The other non-binding documents on Belene signed in November 2010 provided for participation in the project of Finnish company Fortum with a share of 1%, and of French company Altran Technologies with a share of 1%-25%. NEK is to keep a majority share of 51%, while Rosatom is also expected to have a share of 25%.
Serbia has expressed interest in acquiring a share of 5%-10% but the talks for that have not been finalized yet. It is unclear what share Areva might go for if it ultimately decides to seek participation in Belene.
After it was first started in the 1980s, the construction of Bulgaria's second nuclear power plant at Belene on the Danube was stopped in the early 1990s over lack of money and environmental protests.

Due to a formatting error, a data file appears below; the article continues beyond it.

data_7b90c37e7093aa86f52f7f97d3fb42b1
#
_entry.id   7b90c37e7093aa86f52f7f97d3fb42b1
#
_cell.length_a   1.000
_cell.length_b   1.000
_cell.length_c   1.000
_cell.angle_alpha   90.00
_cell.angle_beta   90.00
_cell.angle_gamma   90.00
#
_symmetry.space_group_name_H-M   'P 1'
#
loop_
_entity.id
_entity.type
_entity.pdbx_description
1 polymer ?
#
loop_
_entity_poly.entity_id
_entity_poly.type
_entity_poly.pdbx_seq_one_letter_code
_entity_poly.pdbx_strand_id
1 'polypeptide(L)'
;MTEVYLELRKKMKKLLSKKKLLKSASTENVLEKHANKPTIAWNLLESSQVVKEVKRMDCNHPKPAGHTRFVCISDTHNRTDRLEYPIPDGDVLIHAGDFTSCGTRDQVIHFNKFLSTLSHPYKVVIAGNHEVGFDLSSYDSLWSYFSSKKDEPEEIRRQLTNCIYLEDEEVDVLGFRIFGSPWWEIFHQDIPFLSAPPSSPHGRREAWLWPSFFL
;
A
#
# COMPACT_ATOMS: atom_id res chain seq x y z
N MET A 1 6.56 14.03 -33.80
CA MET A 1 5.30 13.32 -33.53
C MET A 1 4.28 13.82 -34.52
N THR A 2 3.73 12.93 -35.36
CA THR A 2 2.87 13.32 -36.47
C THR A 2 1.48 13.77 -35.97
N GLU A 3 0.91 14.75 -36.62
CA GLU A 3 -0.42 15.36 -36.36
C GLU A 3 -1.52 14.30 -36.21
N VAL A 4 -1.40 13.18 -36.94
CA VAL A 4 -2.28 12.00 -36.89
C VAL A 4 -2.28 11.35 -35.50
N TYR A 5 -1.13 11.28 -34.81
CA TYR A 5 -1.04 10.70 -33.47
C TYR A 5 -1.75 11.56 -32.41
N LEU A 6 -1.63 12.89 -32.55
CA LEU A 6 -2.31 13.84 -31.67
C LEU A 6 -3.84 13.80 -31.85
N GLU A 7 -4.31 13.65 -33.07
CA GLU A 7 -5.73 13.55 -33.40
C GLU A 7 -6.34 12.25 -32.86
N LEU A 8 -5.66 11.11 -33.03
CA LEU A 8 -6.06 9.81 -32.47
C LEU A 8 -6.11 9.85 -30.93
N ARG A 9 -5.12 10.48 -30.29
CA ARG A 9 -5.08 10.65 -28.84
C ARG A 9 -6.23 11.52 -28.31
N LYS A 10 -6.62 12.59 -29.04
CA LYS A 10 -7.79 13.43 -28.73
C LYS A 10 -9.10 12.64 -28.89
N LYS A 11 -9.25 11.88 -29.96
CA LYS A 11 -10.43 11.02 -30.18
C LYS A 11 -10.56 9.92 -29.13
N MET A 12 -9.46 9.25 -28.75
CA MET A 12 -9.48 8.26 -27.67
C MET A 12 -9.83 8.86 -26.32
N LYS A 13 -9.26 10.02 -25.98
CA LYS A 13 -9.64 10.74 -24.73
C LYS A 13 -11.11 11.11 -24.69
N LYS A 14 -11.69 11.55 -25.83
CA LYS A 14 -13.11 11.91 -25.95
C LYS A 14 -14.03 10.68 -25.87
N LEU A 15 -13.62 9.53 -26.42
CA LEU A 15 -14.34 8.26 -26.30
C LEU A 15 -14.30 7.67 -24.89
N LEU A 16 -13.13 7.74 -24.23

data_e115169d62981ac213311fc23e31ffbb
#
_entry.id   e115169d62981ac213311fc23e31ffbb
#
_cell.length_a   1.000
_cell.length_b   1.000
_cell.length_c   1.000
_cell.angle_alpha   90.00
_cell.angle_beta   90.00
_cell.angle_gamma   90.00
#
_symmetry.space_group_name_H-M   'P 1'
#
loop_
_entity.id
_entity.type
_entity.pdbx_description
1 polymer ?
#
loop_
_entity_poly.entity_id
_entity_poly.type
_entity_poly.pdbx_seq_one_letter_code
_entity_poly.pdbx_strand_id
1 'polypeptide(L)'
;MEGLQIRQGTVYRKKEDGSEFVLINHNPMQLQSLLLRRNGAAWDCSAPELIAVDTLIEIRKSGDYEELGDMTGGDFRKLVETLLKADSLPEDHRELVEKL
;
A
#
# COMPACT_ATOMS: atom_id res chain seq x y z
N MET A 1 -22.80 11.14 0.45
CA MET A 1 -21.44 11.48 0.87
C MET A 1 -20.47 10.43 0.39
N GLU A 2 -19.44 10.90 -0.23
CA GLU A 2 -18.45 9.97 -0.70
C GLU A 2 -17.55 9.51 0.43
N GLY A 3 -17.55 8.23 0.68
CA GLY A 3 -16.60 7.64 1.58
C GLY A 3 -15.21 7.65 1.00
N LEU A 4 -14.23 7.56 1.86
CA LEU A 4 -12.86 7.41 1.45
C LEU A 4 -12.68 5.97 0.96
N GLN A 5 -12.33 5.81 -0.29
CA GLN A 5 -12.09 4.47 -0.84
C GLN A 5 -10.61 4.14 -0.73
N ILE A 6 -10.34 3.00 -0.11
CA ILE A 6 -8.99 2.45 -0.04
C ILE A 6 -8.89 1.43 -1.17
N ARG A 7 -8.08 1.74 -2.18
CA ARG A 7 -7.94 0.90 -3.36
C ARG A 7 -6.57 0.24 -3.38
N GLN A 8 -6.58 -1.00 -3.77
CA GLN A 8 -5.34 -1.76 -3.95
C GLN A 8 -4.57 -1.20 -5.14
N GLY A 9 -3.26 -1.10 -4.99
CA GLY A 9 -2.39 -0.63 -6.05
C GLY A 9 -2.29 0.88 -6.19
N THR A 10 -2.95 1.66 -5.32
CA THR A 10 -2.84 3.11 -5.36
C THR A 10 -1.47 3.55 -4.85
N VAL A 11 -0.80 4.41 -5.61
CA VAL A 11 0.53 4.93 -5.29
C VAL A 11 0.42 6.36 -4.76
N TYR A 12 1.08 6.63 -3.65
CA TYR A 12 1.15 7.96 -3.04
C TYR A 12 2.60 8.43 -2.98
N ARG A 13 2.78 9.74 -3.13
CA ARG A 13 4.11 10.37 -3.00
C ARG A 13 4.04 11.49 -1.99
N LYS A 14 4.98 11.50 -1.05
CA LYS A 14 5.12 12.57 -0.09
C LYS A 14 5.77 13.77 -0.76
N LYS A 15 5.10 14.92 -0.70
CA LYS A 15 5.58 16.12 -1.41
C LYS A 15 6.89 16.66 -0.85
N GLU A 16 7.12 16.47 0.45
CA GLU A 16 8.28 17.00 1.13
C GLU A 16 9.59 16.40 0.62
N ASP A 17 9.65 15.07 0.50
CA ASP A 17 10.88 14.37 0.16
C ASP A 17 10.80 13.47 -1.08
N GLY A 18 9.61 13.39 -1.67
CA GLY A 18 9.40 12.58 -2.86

After selecting the Russian company Atomstroyexport, a subsidiary of Rosatom, to build a two 1000-MW reactors at Belene and signing a deal for the construction, allegedly for the price of EUR 3.997 B, with the Russians during Putin's visit to Sofia in January 2008, in September 2008, former Prime Minister Stanishev gave a formal restart of the building of Belene. At the end of 2008, German energy giant RWE was selected as a strategic foreign investor for the plant.
The Belene NPP was de facto frozen in the fall of 2009 when the previously selected strategic investor, the German company RWE, which was supposed to provide EUR 2 B in exchange for a 49% stake, pulled out.
Subsequently, in the last months of the Stanishev government in early 2009, Putin offered Bulgaria a Russian state loan of EUR 4 B, which ex PM Stanishev refused.